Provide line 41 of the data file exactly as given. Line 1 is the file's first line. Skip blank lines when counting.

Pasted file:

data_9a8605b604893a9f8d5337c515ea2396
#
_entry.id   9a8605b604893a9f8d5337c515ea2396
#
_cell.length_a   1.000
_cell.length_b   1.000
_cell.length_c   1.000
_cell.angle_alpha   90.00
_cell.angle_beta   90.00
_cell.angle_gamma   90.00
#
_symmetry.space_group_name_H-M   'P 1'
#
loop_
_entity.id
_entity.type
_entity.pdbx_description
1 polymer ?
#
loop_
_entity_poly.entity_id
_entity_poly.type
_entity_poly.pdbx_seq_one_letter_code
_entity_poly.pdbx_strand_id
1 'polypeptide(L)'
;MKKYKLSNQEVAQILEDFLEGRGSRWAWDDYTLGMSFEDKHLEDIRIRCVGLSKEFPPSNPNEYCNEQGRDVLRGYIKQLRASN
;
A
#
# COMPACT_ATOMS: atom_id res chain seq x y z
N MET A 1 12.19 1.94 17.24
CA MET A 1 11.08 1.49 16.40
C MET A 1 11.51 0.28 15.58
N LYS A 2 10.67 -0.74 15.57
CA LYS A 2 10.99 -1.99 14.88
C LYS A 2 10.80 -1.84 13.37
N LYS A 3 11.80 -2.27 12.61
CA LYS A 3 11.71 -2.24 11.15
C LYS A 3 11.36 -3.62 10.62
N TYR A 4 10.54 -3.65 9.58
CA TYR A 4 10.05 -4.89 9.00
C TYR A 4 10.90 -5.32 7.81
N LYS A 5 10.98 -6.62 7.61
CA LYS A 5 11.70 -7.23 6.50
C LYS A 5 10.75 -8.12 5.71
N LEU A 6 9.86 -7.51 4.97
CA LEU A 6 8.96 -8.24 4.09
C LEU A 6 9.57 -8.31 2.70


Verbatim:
CA TYR A 4 10.05 -4.89 9.00